Association backs floating bags for aquaculture – UPDATE OPINION – The Barnstable Patriot – Cape Cod & Islands

Guest Commentary: Association backs floating bags for aquaculture – UPDATE OPINION – The Barnstable Patriot – Cape Cod & Islands

In the clam department, The Barnstable Patriot has a rebuttal by the president of the Massachusetts Aquaculture Association, Scott Mullin, to Three Bays and the anti-oyster bag forces.

I am trending towards a pro-bag position based on nitrogen reduction. Oysters are excellent de-nitrifiers. I also respect the navigation risk — being an in-shore sculler I stand a higher risk of running into a field of bags than most — but being made aware that there were bag systems used in Cotuit last summer, and not remembering their location, I can’t say they were an issue for me directly. I don’t know. More thought and study required on my part.

“In addition, the nursery systems provide positive ecosystems services in the form of removing nitrogen from the overlying waters. The consumed nitrogen, in the form of phytoplankton, is either incorporated into oyster tissue and harvested or is transitioned to the benthos where it is converted to a form that is unavailable for biological activity, i.e. a non-eutrophic form. In many areas of the country, large public programs, e.g. in Chesapeake Bay, and more locally in Mashpee, are focused on expanding oyster populations to counter the eutrophic conditions resulting from nutrient run-off from land-based sources. In the Three Bays area, local shellfish farmers are taking care of this program for you, at no cost to the public.”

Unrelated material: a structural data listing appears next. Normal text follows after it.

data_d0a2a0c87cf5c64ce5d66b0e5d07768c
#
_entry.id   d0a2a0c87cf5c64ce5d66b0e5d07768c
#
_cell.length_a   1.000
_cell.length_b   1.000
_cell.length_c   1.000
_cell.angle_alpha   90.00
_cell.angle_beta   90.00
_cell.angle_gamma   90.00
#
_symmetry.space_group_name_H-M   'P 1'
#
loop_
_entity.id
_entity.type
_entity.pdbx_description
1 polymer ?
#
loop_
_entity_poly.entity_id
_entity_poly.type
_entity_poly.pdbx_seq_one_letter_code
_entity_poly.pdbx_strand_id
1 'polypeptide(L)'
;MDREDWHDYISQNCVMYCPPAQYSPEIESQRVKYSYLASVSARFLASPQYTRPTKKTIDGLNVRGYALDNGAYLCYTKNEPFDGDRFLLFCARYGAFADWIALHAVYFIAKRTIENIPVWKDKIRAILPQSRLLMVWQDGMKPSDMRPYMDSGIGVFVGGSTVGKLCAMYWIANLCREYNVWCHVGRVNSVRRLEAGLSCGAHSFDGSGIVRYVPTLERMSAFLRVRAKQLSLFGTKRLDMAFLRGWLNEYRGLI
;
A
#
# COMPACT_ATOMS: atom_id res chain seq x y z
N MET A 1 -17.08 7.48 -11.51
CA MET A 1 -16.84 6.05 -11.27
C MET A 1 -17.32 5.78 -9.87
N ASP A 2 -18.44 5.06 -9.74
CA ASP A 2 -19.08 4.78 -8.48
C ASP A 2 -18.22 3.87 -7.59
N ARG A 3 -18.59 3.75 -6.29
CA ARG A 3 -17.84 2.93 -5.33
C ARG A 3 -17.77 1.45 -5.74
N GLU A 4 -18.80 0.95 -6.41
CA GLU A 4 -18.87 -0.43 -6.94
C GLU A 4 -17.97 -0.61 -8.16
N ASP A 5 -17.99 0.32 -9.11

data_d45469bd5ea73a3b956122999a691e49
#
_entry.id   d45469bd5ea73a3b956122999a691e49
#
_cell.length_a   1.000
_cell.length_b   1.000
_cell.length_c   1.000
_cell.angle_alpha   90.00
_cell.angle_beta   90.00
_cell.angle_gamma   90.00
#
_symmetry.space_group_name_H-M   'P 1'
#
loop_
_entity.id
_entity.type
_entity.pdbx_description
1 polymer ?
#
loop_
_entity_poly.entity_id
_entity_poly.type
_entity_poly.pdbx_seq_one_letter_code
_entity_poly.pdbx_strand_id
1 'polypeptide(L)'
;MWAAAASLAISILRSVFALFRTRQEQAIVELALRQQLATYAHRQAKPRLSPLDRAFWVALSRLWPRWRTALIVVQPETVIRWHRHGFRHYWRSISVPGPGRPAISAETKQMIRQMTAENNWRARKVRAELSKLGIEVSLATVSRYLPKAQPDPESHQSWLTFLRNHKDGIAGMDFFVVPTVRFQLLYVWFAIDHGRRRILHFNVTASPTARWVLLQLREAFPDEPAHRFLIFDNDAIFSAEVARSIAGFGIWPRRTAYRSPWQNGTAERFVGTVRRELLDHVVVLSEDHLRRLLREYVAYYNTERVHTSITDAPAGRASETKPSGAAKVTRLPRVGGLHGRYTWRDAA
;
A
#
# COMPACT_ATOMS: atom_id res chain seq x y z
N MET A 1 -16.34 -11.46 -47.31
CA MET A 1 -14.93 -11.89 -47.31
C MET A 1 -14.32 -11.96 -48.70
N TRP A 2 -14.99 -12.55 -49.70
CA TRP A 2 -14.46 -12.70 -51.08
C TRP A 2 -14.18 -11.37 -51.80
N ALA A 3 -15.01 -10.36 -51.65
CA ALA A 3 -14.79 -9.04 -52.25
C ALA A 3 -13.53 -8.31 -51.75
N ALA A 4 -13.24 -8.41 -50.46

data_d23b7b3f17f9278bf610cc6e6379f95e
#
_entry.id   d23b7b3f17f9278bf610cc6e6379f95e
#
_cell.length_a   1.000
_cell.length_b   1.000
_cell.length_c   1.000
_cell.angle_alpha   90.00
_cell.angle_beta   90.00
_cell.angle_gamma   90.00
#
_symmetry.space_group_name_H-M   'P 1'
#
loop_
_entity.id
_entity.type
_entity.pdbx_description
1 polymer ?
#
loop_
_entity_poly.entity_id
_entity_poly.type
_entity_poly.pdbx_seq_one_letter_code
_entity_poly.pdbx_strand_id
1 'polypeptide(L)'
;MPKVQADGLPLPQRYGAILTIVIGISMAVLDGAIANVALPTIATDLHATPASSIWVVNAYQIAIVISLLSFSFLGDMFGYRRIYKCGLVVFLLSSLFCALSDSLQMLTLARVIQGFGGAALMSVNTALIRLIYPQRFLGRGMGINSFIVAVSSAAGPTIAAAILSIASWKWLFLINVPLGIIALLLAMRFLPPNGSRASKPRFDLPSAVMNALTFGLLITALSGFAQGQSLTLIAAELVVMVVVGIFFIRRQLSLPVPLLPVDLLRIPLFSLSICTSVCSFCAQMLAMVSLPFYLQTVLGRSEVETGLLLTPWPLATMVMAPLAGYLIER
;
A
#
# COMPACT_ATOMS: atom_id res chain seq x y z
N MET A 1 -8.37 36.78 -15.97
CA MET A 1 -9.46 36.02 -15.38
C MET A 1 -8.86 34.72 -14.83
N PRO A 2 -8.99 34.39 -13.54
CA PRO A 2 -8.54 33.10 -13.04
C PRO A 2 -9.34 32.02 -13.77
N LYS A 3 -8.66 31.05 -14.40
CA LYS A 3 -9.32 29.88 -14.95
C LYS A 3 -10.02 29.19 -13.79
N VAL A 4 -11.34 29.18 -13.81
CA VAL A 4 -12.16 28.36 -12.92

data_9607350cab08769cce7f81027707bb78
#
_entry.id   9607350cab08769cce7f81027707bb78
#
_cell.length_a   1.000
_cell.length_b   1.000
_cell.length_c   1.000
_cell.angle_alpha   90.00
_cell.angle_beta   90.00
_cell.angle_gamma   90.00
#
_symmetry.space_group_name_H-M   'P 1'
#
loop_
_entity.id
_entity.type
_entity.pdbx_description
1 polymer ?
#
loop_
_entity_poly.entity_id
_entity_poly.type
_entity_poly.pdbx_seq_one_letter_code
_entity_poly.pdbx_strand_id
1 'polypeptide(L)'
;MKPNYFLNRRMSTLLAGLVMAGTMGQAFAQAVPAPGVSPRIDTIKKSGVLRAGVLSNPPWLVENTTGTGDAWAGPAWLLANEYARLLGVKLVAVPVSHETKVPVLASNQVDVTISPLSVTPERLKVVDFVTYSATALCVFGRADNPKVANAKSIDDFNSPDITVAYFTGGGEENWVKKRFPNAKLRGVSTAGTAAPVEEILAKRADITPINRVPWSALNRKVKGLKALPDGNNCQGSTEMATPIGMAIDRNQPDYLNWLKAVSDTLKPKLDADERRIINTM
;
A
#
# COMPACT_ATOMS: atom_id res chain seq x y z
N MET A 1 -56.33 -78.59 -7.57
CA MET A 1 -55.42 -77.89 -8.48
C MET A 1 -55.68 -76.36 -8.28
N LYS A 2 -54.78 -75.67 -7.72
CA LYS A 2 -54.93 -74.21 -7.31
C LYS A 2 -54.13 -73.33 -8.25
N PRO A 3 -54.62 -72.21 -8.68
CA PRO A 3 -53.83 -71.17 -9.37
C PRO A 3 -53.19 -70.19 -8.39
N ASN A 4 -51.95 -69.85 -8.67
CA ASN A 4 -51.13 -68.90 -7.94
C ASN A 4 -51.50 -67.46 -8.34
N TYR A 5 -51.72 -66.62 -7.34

Author: David Churbuck

Cape Codder with an itch to write

0 thoughts on “Association backs floating bags for aquaculture – UPDATE OPINION – The Barnstable Patriot – Cape Cod & Islands”

  1. Back when Osterville was spelled Oysterville those hardy molusks were doing their job of keeping the bays clean while providing a delicious treat for those that appreciated it on the half shell. Of course there wasn’t the nitrogen rich run-off from the McMansions and golf courses that exists now. It is nice to see that Oyster Harbors can mean more than a gated community protected by a windmill.

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